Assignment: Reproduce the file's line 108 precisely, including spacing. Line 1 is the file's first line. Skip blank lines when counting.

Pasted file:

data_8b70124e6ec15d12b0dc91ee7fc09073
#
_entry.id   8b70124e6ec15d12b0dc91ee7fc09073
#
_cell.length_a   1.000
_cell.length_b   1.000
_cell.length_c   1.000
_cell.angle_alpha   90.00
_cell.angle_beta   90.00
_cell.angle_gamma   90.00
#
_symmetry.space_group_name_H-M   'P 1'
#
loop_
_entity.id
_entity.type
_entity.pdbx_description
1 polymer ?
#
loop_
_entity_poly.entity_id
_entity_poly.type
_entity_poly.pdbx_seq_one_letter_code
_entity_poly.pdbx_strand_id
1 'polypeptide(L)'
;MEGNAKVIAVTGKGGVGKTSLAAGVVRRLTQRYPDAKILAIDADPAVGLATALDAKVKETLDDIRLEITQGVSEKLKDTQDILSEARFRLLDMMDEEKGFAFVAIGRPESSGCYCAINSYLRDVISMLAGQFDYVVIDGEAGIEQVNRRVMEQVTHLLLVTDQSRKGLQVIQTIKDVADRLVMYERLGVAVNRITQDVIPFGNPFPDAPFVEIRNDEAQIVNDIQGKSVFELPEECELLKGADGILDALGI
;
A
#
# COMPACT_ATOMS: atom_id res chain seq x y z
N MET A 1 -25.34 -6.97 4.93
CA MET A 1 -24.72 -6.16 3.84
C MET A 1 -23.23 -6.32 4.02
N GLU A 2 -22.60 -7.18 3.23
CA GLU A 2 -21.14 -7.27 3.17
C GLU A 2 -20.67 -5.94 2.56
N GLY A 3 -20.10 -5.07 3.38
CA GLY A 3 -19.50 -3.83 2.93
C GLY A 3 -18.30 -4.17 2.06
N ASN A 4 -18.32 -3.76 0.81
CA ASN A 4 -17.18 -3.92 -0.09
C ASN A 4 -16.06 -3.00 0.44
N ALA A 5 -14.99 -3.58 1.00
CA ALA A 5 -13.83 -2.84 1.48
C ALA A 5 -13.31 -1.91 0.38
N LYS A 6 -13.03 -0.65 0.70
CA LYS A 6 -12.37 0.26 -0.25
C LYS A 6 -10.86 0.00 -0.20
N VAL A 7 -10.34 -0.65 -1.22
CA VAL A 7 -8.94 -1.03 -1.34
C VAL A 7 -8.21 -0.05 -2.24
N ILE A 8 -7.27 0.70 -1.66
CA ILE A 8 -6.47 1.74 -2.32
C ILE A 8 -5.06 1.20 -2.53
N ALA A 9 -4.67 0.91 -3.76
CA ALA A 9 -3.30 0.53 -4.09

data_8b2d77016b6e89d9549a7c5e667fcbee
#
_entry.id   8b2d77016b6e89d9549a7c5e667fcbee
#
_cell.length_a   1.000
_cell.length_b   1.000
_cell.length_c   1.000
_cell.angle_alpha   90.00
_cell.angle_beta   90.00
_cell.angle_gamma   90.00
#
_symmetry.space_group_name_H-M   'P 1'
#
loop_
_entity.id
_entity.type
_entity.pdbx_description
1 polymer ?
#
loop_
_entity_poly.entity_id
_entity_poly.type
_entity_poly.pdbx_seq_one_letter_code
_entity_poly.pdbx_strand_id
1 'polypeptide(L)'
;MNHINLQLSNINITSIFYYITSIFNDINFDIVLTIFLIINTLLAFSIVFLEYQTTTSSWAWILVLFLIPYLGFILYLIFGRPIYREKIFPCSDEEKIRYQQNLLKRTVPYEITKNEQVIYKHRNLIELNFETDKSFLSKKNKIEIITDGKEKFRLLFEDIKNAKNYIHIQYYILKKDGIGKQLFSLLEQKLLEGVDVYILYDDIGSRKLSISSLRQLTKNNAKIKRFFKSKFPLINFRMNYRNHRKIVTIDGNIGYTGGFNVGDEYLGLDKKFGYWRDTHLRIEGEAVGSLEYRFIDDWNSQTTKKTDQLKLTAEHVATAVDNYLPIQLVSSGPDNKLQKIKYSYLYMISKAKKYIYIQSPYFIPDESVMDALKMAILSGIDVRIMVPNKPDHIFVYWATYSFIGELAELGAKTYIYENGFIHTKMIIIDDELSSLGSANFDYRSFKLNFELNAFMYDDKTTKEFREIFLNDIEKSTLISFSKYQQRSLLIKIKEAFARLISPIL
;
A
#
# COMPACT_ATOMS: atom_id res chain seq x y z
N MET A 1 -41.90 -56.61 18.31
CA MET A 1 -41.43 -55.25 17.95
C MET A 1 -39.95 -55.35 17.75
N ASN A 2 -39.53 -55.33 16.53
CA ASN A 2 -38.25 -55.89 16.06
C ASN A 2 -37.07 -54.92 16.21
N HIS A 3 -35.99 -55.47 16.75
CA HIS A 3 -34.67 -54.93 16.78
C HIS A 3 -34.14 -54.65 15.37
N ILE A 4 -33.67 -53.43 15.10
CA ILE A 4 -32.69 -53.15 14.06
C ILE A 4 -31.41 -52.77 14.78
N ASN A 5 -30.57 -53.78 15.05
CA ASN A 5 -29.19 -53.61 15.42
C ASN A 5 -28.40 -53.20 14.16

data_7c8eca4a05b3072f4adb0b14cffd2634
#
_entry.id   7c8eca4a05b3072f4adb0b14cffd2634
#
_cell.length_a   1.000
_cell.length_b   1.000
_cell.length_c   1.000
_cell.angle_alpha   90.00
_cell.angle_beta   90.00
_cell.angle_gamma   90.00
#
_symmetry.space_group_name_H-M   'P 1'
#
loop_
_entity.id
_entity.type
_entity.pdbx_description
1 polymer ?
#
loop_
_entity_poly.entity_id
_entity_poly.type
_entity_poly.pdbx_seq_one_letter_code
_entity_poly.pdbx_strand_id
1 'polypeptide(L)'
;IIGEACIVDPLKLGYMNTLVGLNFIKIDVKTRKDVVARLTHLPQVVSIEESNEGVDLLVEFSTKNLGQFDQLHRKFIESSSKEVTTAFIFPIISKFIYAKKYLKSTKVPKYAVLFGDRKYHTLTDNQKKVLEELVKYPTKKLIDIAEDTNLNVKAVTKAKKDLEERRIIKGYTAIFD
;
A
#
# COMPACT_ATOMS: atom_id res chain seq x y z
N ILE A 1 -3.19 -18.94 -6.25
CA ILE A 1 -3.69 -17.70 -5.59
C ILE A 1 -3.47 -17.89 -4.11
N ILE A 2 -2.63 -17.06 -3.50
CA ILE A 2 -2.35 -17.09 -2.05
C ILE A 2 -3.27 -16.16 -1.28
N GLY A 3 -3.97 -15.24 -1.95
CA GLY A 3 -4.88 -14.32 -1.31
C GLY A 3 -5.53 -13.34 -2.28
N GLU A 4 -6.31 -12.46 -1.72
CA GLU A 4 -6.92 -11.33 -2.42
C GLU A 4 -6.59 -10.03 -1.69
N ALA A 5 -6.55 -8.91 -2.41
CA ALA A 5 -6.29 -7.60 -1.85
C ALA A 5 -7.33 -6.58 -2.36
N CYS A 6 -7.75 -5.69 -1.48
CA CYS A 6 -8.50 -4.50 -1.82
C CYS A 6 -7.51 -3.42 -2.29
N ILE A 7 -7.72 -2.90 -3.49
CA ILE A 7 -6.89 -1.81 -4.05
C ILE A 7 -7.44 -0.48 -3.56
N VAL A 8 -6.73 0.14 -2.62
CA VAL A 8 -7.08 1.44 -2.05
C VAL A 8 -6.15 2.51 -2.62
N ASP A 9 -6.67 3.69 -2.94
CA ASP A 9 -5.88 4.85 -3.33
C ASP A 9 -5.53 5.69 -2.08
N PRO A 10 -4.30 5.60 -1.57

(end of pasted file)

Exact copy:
_cell.length_c   1.000